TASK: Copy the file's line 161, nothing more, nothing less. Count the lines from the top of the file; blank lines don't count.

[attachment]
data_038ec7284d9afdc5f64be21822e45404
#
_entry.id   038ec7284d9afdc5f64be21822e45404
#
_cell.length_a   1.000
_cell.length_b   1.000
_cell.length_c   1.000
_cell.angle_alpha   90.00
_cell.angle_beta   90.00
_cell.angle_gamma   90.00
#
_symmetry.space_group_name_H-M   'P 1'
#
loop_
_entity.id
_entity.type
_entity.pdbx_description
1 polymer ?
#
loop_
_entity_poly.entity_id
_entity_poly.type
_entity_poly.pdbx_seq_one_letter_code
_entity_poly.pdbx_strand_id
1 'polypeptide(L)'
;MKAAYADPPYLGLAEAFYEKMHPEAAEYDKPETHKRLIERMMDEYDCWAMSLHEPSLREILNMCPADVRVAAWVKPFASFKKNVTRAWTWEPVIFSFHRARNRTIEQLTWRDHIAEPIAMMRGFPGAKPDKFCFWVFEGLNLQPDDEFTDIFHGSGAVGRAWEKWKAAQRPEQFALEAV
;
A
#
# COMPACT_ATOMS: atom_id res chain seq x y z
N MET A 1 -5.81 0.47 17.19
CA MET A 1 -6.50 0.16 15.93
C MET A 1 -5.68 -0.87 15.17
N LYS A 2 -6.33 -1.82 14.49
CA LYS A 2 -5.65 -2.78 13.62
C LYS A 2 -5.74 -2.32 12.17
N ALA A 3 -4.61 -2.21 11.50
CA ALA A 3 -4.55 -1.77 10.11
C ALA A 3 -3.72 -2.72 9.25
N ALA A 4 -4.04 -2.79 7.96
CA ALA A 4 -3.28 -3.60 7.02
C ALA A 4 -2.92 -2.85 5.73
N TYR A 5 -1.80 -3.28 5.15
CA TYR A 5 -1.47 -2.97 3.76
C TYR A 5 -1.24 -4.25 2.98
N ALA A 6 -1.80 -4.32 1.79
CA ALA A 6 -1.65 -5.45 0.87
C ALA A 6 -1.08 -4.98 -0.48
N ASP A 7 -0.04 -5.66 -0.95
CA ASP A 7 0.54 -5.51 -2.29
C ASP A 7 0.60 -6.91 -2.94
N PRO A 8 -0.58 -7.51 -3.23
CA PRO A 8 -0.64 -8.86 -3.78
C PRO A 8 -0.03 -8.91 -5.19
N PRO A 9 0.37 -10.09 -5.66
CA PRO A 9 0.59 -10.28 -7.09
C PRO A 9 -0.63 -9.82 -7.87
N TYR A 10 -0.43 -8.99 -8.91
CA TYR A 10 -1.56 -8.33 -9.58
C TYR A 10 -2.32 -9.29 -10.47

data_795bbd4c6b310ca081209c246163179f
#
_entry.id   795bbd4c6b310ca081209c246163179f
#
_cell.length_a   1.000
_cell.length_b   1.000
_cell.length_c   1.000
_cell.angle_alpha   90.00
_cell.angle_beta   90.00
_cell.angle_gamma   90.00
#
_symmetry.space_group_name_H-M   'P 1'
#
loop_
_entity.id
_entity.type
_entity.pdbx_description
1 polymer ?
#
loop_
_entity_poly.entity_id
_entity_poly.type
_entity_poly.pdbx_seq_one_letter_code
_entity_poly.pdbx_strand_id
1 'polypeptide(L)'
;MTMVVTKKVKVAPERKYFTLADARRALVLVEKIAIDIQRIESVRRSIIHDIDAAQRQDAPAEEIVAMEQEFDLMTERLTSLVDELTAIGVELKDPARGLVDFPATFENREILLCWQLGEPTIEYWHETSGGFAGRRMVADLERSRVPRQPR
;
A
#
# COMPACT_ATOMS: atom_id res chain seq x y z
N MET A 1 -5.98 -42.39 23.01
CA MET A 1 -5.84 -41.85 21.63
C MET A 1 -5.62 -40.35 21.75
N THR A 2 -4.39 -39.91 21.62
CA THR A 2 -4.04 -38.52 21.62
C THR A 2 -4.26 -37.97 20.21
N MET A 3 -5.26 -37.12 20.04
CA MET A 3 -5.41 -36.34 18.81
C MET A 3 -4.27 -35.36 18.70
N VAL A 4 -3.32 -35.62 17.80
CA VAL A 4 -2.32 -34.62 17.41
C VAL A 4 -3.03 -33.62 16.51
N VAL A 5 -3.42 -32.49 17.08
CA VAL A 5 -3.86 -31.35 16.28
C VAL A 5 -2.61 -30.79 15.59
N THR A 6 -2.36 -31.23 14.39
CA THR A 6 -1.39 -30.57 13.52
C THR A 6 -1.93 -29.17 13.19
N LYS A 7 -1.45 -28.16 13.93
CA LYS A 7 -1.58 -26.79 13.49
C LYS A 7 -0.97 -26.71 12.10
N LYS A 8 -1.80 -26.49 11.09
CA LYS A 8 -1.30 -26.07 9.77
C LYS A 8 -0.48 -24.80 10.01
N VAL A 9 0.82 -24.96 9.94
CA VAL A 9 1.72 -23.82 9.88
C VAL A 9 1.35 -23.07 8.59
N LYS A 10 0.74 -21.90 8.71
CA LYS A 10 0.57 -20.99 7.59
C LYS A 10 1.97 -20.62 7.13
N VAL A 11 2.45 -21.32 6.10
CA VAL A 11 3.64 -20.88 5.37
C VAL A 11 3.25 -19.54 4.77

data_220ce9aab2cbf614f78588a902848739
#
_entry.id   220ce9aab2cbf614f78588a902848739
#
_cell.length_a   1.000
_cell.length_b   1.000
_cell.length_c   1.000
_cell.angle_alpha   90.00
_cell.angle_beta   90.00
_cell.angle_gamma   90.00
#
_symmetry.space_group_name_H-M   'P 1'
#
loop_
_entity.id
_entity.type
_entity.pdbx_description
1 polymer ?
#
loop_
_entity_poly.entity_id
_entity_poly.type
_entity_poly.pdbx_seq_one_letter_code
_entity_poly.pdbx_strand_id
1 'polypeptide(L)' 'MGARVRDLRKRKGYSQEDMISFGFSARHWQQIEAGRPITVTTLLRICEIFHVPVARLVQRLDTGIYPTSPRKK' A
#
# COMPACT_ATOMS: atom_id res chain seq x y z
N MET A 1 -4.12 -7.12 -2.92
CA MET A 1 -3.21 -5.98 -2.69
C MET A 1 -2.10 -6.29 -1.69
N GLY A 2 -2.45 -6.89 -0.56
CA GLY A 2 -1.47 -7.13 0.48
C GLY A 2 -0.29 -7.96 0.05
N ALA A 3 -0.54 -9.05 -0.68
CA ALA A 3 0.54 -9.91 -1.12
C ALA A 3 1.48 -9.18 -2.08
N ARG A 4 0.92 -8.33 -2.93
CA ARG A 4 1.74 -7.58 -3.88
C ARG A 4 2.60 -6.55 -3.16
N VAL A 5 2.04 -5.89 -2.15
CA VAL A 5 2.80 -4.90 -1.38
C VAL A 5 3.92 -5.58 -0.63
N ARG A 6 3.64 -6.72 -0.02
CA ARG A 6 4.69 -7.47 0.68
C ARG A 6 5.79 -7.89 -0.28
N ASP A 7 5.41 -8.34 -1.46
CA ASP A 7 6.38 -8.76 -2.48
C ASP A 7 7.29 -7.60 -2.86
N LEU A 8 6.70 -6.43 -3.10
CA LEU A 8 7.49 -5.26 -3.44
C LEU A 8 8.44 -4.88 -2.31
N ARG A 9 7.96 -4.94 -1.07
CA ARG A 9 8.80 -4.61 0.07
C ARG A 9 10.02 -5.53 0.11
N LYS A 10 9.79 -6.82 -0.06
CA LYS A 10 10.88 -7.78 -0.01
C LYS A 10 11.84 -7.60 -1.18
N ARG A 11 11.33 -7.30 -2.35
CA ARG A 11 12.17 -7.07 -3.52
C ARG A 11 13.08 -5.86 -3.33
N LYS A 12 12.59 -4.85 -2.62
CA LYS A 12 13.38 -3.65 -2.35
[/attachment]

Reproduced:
CA ARG A 4 1.74 -7.58 -3.88